As the Australian Charities and Not-for-profits Commission moves into its second decade, the regulator’s new boss wants to use data to build sustainability, community trust and confidence.
After a long and at times turbulent journey for national regulator the Australian Charities and Not-for-profits Commission (ACNC), there’s a sense of right time, right place for its new commissioner, Sue Woodward AM.
The respected NFP law and governance adviser became its third commissioner last December after the June 2022 resignation of Gary Johns, a former Labor MP, who criticised some parts of the sector for drifting in purpose and ideology-based advocacy.
As a Melbourne Law School academic, Woodward made a seminal contribution in a 2004 Australian Research Council report, A Better Framework: Reforming not-for-profit regulation, which called for a single national regulatory regime, arguing that the NFP sector was at risk and that a lack of nationally consistent reporting obligations impeded accountability and could jeopardise donor confidence. She went on to play a central role in the formation of the ACNC, serving as its first director of policy and education when it was set up by the Gillard government under founding commissioner Susan Pascoe AM FAICD in 2012.
Eleven years on, Woodward says she’s able to return with insight and the necessary skills for the ACNC’s next stage, joking, “it did feel a bit strange walking into the boss’ office”.
“It’s given me some distance,” she says. “We did give blood, sweat and tears to start it up. I feel I can come back with fresh eyes and knowledge on this next stage. It’s exciting to look at a more mature regulator and see how this can continue. I believe that the regulator is seen as an important part of the framework of maintaining public trust and confidence. It’s shown that the framework that set up the commission and the associated Charities Act 2013 (Cth) is strong and fundamentally sound. The sector fought very hard when it was under threat and I’m relieved that there is now bipartisan support. Now it’s an opportunity to take this organisation forward because the foundation is there. So what can be learned and what can be done better?”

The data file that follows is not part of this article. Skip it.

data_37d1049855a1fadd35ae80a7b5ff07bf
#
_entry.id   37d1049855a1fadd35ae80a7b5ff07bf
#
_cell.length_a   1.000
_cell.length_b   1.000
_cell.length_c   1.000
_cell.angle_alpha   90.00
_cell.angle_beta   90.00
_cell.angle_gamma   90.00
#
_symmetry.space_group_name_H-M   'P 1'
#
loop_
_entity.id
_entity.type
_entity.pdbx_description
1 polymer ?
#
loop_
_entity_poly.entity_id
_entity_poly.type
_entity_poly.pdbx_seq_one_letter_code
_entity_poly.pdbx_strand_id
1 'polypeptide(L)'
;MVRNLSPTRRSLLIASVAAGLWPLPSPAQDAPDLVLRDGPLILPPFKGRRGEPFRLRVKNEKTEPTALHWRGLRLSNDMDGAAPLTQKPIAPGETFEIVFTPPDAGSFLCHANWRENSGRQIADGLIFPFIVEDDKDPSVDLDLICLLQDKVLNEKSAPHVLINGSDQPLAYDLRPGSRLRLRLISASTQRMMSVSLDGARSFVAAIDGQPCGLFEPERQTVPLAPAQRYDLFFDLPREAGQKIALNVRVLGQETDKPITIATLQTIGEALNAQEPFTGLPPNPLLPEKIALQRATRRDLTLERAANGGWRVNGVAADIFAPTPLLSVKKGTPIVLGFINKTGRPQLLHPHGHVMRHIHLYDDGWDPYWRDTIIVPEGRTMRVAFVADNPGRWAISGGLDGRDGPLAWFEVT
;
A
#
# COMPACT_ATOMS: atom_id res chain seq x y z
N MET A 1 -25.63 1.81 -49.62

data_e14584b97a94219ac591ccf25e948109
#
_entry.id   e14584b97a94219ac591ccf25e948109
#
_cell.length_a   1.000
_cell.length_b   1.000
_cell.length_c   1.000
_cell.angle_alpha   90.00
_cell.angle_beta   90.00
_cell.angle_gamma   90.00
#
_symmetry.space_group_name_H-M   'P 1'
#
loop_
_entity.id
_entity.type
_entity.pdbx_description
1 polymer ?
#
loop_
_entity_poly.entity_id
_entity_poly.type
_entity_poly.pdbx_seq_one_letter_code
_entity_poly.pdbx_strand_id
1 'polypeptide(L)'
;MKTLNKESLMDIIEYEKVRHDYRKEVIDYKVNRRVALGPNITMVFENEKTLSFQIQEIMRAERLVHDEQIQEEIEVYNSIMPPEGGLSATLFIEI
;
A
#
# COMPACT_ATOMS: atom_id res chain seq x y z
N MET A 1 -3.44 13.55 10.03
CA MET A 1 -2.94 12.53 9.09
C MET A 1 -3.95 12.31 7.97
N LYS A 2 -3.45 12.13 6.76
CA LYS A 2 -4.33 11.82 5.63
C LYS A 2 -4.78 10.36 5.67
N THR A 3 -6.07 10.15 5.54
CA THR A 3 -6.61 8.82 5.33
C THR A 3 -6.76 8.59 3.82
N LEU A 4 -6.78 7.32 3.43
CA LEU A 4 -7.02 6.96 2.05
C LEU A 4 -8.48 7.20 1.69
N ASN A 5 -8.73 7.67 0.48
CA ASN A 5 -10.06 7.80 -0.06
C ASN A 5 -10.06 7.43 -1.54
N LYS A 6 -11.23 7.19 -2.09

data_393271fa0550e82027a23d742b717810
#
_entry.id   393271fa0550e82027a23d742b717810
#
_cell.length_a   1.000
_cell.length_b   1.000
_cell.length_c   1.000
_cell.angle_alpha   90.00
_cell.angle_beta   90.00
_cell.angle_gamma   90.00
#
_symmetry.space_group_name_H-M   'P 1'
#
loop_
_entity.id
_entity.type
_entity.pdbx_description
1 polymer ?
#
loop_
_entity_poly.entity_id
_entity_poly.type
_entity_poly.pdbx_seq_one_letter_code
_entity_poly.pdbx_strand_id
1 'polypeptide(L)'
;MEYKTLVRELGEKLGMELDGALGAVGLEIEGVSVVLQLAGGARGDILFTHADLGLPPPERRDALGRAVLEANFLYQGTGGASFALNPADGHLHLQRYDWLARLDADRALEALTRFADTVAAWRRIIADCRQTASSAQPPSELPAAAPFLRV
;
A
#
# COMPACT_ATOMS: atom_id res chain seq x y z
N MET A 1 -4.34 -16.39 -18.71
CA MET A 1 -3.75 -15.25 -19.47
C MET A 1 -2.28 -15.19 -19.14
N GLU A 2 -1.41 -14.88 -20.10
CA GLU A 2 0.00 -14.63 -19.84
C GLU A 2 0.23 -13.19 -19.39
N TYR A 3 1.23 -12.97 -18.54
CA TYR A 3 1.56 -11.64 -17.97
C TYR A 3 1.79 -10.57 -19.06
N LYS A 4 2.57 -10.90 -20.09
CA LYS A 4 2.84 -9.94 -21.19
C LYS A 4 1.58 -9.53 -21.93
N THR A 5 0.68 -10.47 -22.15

In Woodward’s first year in the top job, she’s acutely aware of the straitened circumstances confronting charity boards and management. She says charities are being squeezed by cost-of-living and funding pressures while having to meet the greater needs of those they serve, “remembering that this is a sector where increased demand doesn’t equal increased revenue”.
“There’s a lot of pressure on charities and they can’t just put up their prices like a business. That’s the bigger complexity.”
Dealing with the data
Set up under the Australian Charities and Not-for-profits Commission Act 2012 (Cth), the ACNC administers the national regulatory framework for around 60,000 charities, which are required to report annually.
As commissioner, Woodward is guided by the three objects of the Act — to maintain, protect and enhance public trust and confidence in the sector; support and sustain a robust, vibrant, independent and innovative NFP sector, and to promote the reduction of unnecessary regulatory obligations.
“In particular, I see my North Star as public trust and confidence,” says Woodward. “Because public trust and confidence in registered charities has a flow-on effect to the community. People will feel confident to donate.”
The data yielded via the Charity Register is available, easily searchable and free, so donors can look up information and check for the ACNC’s charity tick, all on their mobile phone. It has revealed the substantial contribution of a sector once described as the “hidden sector”. The charity sector employs 10.5 per cent of the paid workforce — more than the mining sector — and 50 per cent of charities are run solely by volunteers.
“The sophisticated data we can now produce is streets ahead of where we were,” says Woodward. “If we can have robust data, we can share back with charities, over time. It strengthens the sector. Now we can look back and see the trends.”
For example, data has revealed a substantial decline in the rate of volunteering in the community. Between 2018–21, an estimated 596,000 people have been lost to volunteering, partly as a result of COVID-19 — one stimulus for the federal government’s National Strategy for Volunteering.
in total revenue
in donations/ bequests
of the Australian workforce
volunteers (down 596,000 since 2018)
are grant makers
Sources: Australian Charities Report Ninth Edition June 2023 (2021 data and ABS statistics).
Red tape tangles